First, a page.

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My understanding is that gay rights groups want to have the same benefits that are afforded to opposite marriage supporters. Opposite marriage supporters, for the most part, don't want the term "marriage" applied to these civil unions.

What are the objections to allowing civil unions to be recognized nationally, regardless of the number of individuals, their sex, or their familial relationship? (isn't there something all sides can agree with?)

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One argument sometimes made against federally recognized civil unions by anti-gay-marriage side is actually purely political.

They worry (leaving aside whether rightly or wrongly) that this is simply a first step towards full legalization of same sex marriage, which they oppose, even if they had no problem with providing equal rights per se. In essence, they worry that the side advocating same sex marriage will pretend to agree to the "civil union" compromise, but push till full recognition once that's achieved (which would be much easier of a step at that point).

This is comparable to other concerns over previous political compromises between conservatives and progressives, such as balancing the budget (e.g. one side agrees on raising taxes in exchange for drop in spending... lo and behold, a bit later, the spending is either never dropped, or raised back, while taxes are already permanently raised); or immigration (where allowing amnesty during Reagan time was supposed to be countered with border security... amnesty was granted, border security never happened).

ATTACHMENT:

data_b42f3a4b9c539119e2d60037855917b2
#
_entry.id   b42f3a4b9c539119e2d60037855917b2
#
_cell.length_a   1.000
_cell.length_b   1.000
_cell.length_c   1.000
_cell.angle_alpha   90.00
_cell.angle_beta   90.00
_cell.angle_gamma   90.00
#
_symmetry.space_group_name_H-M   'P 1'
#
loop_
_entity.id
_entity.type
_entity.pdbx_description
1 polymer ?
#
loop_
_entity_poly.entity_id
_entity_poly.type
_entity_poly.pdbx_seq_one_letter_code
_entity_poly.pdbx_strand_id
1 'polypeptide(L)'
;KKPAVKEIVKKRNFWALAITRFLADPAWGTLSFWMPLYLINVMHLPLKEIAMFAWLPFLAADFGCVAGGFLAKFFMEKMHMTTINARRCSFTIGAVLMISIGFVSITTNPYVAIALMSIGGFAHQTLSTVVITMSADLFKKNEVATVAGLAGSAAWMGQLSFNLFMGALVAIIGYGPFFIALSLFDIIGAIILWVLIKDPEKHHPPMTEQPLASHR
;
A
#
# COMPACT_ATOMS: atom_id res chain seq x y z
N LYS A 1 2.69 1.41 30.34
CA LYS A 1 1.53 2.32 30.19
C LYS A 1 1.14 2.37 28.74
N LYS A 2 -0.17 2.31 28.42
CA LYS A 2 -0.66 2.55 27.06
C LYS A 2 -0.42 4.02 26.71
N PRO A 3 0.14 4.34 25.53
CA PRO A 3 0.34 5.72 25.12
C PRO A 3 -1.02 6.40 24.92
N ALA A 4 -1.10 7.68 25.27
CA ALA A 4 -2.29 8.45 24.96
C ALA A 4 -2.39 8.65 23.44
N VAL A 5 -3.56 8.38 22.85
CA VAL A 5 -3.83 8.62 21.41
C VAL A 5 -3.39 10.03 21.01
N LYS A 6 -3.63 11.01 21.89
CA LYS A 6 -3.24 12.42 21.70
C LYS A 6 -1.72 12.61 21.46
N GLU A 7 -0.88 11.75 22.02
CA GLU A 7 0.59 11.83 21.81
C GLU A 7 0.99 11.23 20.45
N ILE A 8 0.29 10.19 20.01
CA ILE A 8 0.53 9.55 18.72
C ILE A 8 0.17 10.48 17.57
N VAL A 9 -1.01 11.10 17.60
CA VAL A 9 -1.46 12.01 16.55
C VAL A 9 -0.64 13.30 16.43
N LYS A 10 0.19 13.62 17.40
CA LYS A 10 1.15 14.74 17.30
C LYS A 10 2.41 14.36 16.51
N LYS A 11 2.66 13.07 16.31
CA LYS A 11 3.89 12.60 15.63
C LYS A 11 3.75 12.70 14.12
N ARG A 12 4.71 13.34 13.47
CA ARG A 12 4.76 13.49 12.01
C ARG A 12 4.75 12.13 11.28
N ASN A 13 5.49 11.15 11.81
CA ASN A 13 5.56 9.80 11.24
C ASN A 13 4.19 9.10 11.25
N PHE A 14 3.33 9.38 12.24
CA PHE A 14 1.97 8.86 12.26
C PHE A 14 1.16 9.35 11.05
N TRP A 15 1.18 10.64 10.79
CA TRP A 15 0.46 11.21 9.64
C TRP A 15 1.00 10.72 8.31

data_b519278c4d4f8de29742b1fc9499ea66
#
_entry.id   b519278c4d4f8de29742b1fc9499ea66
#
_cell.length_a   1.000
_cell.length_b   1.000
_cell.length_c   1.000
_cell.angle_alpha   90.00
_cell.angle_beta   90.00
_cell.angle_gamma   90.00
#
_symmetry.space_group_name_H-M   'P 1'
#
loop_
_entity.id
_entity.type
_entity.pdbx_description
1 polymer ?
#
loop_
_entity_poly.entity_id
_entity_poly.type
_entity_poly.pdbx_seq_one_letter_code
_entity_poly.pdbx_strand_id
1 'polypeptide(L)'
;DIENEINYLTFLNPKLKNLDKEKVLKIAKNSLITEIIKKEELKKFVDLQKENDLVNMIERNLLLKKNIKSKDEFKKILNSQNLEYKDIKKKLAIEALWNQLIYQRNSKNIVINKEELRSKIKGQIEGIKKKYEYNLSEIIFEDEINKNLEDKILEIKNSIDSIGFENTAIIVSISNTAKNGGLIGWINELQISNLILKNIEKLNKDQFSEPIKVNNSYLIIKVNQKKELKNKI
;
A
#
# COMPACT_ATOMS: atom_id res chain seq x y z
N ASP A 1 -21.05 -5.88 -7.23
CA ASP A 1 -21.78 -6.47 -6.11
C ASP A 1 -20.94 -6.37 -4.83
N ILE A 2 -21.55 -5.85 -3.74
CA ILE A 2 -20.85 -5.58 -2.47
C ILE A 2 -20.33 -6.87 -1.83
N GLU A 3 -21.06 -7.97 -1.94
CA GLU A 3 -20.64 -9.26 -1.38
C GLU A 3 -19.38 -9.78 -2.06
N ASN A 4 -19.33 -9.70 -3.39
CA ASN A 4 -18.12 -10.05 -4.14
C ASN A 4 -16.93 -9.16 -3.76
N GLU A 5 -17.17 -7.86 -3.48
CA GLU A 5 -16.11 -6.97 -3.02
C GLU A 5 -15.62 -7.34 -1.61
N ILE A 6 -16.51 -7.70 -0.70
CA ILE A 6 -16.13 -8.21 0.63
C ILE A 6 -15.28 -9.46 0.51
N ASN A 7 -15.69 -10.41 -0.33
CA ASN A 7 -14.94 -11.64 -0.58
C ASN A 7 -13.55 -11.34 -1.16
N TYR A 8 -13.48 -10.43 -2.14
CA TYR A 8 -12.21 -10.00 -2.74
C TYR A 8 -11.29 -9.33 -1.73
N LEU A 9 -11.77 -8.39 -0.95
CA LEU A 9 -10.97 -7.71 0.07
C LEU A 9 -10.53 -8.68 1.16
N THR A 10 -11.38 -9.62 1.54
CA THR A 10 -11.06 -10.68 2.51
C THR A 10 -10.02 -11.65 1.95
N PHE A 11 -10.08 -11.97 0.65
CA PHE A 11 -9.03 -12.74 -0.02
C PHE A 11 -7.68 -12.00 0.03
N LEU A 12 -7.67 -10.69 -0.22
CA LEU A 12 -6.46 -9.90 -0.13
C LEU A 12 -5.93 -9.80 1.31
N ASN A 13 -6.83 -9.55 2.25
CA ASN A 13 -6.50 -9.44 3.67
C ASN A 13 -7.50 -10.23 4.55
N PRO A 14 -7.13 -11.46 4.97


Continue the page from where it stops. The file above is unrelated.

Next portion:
To put it in Middle Eastern political terms, in their experience they expected peace, but got a hudna - which is a temporary ceasefire explicitly aimed with one side (or both) intending to continue the conflict once the ceasefire ends. Strategically, that makes people more resistant to compromise and deal-making.

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    aka "Slippery Slope" – Affable Geek Dec 20 '12 at 23:31
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    @AffableGeek - Slippery slope is somewhat different, though related. Slippery slope is more of a philosophical consideration (e.g. "if you let 2 guys marry, why not 3 guys and 5 girls?"); this one is 100% about political tactics. – user4012 Dec 21 '12 at 12:18
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The main objection that I know is that if homosexuality is either unnatural or morally wrong, then it doesn't deserve any kind of accommodation in the political sphere.

I know "morally wrong" is a huge can of worms, but people make those sorts of distinctions in politics all the time. Policy endorses one man and one woman, but has decided that one man and three women is no good. The man and the woman can't be brother and sister (it doesn't matter if they don't want to reproduce or if they really love each other or anything like that...incest is illegal in 49 of 50 states in the US), and they both have to be consenting adults.

The basis of one's morality at the political table is, again, a huge can of worms, but those who object to civil unions do so because they believe that they are wrong.

Here's an article for some further reading on the subject. It talks about why the author believes that the issue of homosexuality has little to do with the civil rights movement and intermarriage conflicts.